The architecture and design firm, which was founded in Norway, teamed up with Chinese studio ECADI on its competition-winning design for the Shanghai Grand Opera House.
Set to be built beside the Huangpu River, it is expected to provide a major new cultural landmark for China’s biggest city.
The building’s most prominent feature will be a tiered roof that spirals down to ground. This is intended by Snøhetta to resemble an unfolding fan, evoking the feeling of movement and dance.
It is reminiscent of the Oslo Opera House completed by the firm in 2008, which also featured a roof that sloped down to meet the waterfront.
“The Shanghai Grand Opera House is a natural progression of our previous work with designing performing arts centres,” explained Snøhetta co-founder Kjetil Trædal Thorsen.
“The Shanghai Grand Opera House is a product of our contextual understanding and values, designed to promote public ownership of the building for the people of Shanghai and beyond.”
The stepped roof will connect with a large stepped plaza, allowing it to double as a public meeting place and a stage for large-scale events.
Meanwhile the plaza, which will be open for visitor access 24 hours a day, will connect the space with the riverfront.
At the core of the building will be a 2,000-seat auditorium, for which Snøhetta is developing “state-of-the-art technical solutions and superior acoustics”.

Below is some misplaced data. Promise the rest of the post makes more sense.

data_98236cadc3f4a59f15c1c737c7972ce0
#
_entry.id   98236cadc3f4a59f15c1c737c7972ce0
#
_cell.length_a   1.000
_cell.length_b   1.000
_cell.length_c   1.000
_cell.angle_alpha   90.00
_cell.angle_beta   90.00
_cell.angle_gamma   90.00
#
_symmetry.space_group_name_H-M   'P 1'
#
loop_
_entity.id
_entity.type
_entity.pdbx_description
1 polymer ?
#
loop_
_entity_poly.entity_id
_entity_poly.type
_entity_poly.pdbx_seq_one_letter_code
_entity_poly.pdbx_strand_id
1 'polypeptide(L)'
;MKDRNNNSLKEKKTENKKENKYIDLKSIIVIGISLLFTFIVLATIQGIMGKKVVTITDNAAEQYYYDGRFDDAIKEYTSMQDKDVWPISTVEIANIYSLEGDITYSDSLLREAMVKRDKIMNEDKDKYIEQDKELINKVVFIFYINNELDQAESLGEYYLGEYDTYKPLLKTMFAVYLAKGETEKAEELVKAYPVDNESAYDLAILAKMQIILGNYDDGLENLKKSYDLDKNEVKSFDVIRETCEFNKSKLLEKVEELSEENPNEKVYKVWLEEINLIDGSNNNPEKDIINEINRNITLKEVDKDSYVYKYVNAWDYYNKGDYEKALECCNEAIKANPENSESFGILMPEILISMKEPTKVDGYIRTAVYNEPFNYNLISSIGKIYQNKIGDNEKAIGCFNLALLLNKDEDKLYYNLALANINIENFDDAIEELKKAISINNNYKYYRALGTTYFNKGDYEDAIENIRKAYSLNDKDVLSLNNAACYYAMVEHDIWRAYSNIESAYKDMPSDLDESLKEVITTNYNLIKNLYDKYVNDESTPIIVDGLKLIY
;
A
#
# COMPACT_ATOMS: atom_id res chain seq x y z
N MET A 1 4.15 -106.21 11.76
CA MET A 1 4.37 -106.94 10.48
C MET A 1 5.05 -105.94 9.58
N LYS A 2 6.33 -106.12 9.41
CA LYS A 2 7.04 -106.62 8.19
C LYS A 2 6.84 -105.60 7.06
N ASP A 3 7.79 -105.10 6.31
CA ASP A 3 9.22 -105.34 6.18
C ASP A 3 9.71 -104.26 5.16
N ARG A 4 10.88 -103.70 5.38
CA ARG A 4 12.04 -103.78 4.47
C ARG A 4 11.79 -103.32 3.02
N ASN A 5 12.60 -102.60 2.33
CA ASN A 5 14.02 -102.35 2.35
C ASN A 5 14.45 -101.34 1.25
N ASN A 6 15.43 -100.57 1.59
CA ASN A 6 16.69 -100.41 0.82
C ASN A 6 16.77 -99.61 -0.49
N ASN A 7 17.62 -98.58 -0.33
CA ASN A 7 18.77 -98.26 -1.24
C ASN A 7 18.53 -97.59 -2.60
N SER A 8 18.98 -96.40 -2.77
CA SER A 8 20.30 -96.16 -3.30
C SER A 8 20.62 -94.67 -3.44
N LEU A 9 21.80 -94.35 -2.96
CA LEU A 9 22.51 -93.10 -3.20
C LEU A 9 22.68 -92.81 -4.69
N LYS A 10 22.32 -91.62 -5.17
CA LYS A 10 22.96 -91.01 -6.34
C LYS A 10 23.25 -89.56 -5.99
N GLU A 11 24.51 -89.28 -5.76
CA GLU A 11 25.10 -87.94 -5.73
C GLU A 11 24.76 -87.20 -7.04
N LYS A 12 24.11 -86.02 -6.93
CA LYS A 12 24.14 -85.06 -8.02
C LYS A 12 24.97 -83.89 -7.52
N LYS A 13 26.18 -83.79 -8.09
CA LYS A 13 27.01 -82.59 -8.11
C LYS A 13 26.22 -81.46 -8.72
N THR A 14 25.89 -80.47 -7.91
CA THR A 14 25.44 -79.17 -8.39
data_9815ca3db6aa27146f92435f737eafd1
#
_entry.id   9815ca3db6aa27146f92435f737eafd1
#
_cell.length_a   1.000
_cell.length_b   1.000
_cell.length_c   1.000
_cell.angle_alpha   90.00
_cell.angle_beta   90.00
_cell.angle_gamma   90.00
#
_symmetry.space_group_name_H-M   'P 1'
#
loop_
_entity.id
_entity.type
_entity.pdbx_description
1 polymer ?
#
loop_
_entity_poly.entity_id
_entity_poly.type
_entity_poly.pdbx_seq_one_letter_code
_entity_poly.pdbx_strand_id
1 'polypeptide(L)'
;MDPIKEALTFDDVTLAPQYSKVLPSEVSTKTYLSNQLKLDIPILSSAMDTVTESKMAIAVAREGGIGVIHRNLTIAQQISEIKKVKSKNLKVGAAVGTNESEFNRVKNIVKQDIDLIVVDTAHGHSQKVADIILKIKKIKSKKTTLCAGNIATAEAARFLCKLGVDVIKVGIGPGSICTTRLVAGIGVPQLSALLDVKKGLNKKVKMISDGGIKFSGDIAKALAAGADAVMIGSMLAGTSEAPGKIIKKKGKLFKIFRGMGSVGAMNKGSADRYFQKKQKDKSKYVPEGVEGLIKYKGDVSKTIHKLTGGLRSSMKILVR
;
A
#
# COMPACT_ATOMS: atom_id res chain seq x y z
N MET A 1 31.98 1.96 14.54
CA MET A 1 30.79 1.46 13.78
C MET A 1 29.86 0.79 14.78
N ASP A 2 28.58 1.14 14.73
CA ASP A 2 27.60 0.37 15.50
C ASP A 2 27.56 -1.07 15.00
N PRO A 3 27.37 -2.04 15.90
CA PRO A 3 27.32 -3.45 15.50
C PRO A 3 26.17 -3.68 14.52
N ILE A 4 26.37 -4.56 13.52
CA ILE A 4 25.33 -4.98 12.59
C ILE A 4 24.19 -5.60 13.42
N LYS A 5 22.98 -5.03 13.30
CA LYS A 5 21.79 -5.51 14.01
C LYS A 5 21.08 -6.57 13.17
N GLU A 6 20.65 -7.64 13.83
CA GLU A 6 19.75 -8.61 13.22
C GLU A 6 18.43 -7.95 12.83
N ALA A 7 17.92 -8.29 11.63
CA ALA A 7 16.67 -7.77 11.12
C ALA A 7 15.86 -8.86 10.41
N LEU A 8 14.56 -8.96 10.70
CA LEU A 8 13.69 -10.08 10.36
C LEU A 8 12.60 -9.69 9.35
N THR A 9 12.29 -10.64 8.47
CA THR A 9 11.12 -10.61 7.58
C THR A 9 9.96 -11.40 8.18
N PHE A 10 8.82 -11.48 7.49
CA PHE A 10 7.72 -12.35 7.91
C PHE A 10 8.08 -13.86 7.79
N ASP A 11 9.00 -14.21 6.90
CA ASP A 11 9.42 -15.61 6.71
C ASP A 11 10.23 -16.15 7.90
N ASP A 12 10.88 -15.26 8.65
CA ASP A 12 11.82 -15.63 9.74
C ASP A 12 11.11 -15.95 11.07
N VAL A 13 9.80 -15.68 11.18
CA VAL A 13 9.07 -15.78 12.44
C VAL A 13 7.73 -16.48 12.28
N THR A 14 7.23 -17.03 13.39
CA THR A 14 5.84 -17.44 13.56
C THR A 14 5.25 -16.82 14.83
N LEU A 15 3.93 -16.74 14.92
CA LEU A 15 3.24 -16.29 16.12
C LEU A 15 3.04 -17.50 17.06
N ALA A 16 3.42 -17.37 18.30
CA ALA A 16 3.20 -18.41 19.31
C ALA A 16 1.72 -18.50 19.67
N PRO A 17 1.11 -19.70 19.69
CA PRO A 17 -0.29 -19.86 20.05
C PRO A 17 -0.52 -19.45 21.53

It will sit alongside a 1,200-seat stage, which offers a setting for smaller productions, while a third auditorium with 1,000 seats will host a flexible stage and seating arrangement for more experimental performances.
The spiralling motifs seen on the exterior of the Shanghai Grand Opera House will extend into the interiors of the building, and feature in its visual identity, which Snøhetta has also designed to reference an open fan.
Interior finishes will be developed to contrast the building’s white exterior, combining soft silks with oak wood floors to support the acoustics.
In the foyer, the oak will be stained red, while expansive glass panes will bring in natural light and “transform the experience of the building throughout the day and from season to season”.
“The Shanghai Grand Opera House will be a world-class venue, placing the visitor at the centre of the stage,” said studio.
“Through its aesthetics, functionality, as well as its cultural and ecological ambition, the Opera House will be an accessible canvas for global visitors, local citizens, and artists to fill with life and culture.”
Snøhetta was founded in 1989 by Kjetil Trædal Thorsen and Craig Dykers. It has offices in Oslo and New York City, as well as in San Francisco, California, Innsbruck, Austria, Singapore and Stockholm.
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